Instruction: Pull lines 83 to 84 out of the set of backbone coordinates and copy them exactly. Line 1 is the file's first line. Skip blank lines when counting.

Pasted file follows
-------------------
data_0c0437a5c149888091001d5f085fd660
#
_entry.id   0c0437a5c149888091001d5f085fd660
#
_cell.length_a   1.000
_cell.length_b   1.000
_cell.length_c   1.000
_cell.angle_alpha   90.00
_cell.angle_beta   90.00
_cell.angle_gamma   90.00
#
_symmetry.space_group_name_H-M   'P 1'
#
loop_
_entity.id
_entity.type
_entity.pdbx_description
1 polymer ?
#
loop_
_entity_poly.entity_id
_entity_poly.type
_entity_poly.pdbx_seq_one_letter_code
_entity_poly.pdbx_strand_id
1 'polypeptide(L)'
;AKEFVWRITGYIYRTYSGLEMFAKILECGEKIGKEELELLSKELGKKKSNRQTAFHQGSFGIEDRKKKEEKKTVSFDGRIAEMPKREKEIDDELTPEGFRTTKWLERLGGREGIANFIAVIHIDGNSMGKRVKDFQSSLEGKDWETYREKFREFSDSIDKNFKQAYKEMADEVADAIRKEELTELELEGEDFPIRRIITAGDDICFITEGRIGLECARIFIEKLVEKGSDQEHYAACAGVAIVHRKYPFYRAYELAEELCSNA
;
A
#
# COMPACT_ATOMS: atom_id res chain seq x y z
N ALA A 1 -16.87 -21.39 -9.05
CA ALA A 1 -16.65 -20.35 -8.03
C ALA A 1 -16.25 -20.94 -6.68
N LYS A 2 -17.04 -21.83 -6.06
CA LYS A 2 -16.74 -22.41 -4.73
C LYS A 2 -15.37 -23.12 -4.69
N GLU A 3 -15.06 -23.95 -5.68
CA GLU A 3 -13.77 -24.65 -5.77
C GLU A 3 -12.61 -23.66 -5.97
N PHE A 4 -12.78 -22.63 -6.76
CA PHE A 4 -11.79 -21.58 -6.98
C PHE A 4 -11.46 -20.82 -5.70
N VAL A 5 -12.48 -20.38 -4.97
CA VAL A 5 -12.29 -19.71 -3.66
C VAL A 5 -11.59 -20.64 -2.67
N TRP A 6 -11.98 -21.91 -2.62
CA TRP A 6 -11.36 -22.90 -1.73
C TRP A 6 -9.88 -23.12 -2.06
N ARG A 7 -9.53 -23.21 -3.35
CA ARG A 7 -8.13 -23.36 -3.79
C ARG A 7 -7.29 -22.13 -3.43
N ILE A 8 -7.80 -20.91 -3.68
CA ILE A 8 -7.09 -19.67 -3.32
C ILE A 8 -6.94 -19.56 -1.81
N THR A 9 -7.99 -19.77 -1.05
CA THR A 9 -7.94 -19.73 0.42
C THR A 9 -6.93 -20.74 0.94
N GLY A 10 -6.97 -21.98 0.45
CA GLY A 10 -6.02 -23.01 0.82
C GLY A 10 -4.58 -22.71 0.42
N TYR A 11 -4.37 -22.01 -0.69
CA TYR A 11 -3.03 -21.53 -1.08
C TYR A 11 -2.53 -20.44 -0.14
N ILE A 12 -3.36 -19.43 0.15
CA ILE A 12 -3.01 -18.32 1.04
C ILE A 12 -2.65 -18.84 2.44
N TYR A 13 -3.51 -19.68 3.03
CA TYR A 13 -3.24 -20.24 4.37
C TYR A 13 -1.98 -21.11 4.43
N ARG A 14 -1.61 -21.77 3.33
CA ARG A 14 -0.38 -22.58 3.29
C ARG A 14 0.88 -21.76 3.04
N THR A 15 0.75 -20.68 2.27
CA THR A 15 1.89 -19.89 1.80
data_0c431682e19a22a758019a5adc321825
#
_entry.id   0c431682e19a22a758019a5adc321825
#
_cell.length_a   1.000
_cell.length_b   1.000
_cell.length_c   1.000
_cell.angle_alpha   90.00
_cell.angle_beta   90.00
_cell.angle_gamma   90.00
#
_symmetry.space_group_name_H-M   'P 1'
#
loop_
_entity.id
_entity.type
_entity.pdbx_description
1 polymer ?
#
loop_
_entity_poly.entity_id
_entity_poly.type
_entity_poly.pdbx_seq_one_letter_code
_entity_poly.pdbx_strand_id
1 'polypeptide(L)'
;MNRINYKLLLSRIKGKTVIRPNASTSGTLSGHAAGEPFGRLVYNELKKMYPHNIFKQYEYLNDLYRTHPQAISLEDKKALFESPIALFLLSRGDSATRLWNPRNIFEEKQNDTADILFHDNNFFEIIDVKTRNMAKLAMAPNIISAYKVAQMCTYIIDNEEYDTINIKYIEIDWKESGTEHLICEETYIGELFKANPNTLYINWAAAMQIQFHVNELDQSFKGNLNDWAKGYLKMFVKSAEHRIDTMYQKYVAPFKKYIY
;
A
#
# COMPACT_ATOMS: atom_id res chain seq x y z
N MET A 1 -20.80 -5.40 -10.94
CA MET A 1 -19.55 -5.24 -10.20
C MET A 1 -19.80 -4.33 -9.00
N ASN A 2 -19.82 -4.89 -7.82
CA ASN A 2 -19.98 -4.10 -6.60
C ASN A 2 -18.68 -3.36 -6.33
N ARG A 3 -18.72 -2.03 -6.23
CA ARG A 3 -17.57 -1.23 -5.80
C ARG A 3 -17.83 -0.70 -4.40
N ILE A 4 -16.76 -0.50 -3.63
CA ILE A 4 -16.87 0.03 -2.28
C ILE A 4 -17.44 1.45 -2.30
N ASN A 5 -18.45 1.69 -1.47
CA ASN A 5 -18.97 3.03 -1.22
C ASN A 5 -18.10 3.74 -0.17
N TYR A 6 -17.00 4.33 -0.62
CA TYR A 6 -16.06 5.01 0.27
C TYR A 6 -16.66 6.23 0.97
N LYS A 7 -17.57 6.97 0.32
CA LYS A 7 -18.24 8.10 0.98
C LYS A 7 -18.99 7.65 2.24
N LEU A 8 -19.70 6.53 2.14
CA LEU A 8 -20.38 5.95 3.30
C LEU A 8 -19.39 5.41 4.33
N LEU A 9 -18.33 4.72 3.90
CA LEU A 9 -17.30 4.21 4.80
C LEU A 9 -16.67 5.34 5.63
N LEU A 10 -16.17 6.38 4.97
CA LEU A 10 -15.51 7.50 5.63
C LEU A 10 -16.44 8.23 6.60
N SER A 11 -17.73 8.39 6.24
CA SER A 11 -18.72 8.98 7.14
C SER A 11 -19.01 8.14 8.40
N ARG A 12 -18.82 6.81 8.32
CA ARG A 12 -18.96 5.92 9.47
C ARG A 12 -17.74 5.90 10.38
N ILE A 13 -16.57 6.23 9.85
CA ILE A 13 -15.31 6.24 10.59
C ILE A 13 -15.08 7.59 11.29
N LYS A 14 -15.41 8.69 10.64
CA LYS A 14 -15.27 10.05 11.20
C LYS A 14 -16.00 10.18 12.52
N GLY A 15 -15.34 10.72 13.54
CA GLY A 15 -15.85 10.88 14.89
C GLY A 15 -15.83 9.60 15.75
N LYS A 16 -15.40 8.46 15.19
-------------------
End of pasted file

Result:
_cell.angle_beta   90.00
_cell.angle_gamma   90.00